At issue in this case was whether the Fish and Wildlife Service (FWS) retained sufficient discretionary control over an incidental take permit issued to Simpson Timber to require FWS to reinitiate consultation with itself when two additional species found on Simpson Timber's land were listed as threatened after the permit was issued. The Environmental Protection Information Center (EPIC) sued to enjoin logging on Simpson's 380,000 acres of timberland until FWS reinitiated and completed consultation regarding the potential effect of Simpson's incidental take permit for the northern spotted owl on the newly listed marbled murrelet and coho salmon. The district court dismissed EPIC's claim on Simpson's 12(b)(6) motion. The Ninth Circuit reviewed the matter de novo and affirmed the district court's dismissal.
Regulations implementing section 7 of the Endangered Species Act (ESA) require an agency to reinitiate consultation where "discretionary Federal involvement or control over the action has been retained or is authorized by law and . . .[i]f a new species is listed or critical habitat designated that may be affected by the identified action." In the present case the identified action was the thirty-year incidental take permit issued by FWS to Simpson Timber in 1992 allowing Simpson to take a limited number of northern spotted owls during logging operations.
The court concluded that determining whether FWS retained discretionary involvement or control over Simpson's incidental take permit turned on whether the agency had retained the power to "implement measures that inure to the benefit of the protected species." The court found that nothing in the permit documents gave FWS authority to implement measures to benefit species other than the spotted owl.
The permit documents in question included FWS's biological opinion letter and the habitat conservation plan (HCP) and implementation agreement (IA) submitted by Simpson as conditions of the permit. EPIC argued that a passage in the HCP wherein Simpson promised to submit timber harvest plans (THPs) designed to "'ensure compatibility with the habitat requirements of other species . . . considered sensitive by state and federal regulatory agencies'" required Simpson to implement measures to benefit any species listed after the HCP was granted. The court rejected this argument because the passage applied only to species listed when the permit was issued. The court also rejected EPIC's argument that a regulation allowing FWS "to amend any permit for just cause" provided the federal discretion triggering FWS's duty to reinitiate consultation, stating that the discretion must have been retained by the permit language in the first place for this regulation to have effect.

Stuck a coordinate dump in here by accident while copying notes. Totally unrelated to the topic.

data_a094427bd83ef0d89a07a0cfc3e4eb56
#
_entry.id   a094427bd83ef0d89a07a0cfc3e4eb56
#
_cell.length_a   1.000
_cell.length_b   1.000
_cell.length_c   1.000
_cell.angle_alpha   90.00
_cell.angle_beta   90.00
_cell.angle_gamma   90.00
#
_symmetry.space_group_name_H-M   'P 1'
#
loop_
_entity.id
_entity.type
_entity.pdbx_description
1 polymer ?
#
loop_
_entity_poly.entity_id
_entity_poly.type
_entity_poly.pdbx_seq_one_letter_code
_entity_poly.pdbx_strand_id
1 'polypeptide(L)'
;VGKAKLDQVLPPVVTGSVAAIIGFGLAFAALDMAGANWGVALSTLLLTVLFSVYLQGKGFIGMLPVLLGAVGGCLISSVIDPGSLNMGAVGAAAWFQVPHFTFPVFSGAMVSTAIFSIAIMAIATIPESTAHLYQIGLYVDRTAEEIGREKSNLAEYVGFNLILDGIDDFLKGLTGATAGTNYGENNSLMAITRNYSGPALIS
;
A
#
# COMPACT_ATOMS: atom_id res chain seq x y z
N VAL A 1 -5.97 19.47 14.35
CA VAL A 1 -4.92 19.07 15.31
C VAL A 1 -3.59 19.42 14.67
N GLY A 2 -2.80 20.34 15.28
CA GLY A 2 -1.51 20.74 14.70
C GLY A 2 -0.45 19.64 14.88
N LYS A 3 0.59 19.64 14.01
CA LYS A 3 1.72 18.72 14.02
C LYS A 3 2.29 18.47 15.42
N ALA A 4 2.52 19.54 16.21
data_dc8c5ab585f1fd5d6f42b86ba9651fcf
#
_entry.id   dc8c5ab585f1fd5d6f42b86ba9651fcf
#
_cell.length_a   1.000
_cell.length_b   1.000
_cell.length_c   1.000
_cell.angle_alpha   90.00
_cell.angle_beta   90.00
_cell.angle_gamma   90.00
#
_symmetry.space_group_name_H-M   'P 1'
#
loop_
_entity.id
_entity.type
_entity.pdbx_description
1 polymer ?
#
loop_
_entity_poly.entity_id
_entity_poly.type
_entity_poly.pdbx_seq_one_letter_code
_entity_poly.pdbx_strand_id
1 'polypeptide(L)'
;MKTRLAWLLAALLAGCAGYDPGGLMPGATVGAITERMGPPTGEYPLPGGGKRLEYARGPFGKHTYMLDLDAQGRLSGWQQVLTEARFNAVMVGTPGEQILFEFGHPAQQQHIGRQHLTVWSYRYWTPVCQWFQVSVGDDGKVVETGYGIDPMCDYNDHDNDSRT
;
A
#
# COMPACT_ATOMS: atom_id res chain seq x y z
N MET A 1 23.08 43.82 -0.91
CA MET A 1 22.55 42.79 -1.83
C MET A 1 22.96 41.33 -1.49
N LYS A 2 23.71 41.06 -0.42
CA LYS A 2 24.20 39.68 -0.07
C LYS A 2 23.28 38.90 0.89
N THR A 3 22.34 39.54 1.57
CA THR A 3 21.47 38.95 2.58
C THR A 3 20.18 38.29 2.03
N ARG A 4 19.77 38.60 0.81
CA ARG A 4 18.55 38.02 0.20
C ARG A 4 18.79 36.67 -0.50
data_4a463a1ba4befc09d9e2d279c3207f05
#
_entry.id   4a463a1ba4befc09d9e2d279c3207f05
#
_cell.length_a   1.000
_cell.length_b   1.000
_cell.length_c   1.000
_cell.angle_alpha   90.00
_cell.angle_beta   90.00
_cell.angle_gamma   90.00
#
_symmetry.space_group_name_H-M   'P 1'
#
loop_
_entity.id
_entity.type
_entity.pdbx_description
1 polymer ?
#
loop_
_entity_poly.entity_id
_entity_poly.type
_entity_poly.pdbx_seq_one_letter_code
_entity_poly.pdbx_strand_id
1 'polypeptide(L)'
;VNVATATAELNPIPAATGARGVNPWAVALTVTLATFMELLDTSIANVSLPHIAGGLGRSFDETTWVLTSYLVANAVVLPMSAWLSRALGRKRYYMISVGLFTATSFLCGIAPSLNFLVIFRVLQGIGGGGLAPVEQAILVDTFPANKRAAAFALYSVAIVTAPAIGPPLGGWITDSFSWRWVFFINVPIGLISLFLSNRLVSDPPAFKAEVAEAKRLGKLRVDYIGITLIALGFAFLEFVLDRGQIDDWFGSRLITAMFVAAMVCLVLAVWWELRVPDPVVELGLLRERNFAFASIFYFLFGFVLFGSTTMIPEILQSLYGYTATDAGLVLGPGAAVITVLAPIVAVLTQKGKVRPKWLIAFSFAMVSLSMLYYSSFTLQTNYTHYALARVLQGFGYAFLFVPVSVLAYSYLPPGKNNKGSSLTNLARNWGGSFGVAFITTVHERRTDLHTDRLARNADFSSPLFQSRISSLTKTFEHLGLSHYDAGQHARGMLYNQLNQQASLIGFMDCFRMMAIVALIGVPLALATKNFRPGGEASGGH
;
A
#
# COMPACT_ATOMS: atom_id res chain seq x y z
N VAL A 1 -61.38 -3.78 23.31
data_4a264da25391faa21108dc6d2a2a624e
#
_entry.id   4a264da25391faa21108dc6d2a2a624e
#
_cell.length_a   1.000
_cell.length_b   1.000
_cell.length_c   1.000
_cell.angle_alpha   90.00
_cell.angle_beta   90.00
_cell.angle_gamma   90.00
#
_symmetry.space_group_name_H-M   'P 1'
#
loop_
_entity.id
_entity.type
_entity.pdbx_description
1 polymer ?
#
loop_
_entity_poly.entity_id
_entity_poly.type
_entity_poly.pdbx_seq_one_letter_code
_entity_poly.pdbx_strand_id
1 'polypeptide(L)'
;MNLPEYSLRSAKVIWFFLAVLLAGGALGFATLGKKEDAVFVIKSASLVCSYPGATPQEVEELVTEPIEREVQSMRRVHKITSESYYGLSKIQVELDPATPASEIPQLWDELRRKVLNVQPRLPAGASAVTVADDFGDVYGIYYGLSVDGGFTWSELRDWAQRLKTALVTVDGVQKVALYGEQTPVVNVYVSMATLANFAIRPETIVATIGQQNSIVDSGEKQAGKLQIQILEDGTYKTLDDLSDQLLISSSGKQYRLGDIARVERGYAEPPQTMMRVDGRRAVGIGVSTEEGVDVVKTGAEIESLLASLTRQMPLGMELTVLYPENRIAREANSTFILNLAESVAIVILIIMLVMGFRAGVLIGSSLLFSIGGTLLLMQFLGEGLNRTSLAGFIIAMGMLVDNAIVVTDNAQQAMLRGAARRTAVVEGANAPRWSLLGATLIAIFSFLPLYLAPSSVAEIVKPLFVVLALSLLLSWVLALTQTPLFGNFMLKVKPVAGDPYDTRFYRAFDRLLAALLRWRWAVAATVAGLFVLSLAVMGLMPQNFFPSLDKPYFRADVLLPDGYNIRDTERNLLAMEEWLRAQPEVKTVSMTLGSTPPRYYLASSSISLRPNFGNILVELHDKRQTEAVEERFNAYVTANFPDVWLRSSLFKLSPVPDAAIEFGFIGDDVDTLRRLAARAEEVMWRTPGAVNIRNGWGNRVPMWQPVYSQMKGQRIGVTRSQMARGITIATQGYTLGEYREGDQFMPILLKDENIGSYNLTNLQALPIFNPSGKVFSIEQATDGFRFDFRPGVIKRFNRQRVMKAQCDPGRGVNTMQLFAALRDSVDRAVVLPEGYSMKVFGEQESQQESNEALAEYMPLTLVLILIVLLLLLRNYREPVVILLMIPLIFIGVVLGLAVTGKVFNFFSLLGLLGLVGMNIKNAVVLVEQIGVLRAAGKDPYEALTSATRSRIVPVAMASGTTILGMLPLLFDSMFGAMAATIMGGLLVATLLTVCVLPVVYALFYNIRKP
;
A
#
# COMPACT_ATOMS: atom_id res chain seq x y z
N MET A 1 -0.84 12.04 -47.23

Finally, the court pointed out that although the conditions of Simpson's incidental take permit did not require FWS to reinitiate consultation regarding the marbled murrelet or coho salmon, Simpson is not allowed under the ESA to take those species. Furthermore, under section 9 of the ESA, either FWS or EPIC could seek relief if the marbled murrelet or coho salmon were threatened with imminent harm by Simpson's logging activities. In such a circumstance FWS would have the authority to revoke Simpson's spotted owl permit because activities covered by the permit were being conducted in violation of the ESA.
The dissent argued that the majority impermissibly read a new requirement into the ESA regulation quoted above, a requirement unwarranted by statute, unsupported by the permit documents, and inconsistent with Ninth Circuit precedent. The dissent stated that the ESA regulation "does not require the parties to anticipate the specific purpose for which discretion may be exercised in order for there to be sufficient discretionary control that it can benefit a newly listed species."
The dissent identified multiple sources of discretion authorizing FWS to reconsider Simpson's permit. Specifically, a regulatory phrase written into the permit "reserve[d] the right to amend any permit for just cause at any time during its term." The implementation agreement stated that nothing in the permit limited the government's authority or responsibility to fulfill its responsibilities under the ESA. The dissent concluded that "[t]hese sources of discretion, together with the promises made by Simpson in its HCP, provide sufficient remedial authority for FWS to implement measures that inure to the benefit of the marbled murrelet and coho salmon," thereby satisfying the condition of retained federal discretion that triggers FWS's duty to reinitiate consultation.
 Envtl. Prot. Info. Ctr. v. Simpson Timber Co. (EPIC), 255 F.3d 1073, 1080 (9th Cir. 2001) (quoting Sierra Club v. Babbitt, 65 F.3d 1502, 1509 (9th Cir. 1995)). The court found that Sierra Club, not Pacific Rivers Council v. Thomas, 30 F.3d 1050 (9th Cir. 1994), as EPIC contended, controlled the case.